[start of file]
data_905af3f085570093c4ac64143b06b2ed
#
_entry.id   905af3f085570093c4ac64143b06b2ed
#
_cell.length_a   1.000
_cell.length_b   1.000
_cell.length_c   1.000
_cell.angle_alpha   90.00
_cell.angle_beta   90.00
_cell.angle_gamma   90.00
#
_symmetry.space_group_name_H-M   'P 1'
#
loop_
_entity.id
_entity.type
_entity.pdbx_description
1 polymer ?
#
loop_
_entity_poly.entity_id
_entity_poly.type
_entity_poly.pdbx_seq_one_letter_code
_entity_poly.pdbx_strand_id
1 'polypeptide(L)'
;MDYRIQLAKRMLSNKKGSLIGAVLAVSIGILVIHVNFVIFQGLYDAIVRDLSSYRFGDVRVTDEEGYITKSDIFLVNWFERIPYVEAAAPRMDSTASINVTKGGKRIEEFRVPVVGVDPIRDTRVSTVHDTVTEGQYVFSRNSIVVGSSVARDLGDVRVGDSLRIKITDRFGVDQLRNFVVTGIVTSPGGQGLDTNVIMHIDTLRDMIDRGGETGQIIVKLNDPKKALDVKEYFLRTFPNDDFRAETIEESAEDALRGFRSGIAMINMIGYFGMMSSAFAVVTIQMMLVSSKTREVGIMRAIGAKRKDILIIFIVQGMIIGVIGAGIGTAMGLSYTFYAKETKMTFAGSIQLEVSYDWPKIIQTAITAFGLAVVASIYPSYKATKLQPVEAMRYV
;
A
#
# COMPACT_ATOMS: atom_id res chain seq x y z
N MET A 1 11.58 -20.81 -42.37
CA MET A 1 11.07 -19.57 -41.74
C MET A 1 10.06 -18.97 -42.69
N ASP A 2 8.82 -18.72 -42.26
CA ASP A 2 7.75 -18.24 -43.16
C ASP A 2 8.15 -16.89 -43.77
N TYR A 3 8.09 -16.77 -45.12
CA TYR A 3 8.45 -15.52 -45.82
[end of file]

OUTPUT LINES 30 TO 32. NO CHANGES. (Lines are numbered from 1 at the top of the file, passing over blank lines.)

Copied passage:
# COMPACT_ATOMS: atom_id res chain seq x y z
N MET A 1 11.58 -20.81 -42.37
CA MET A 1 11.07 -19.57 -41.74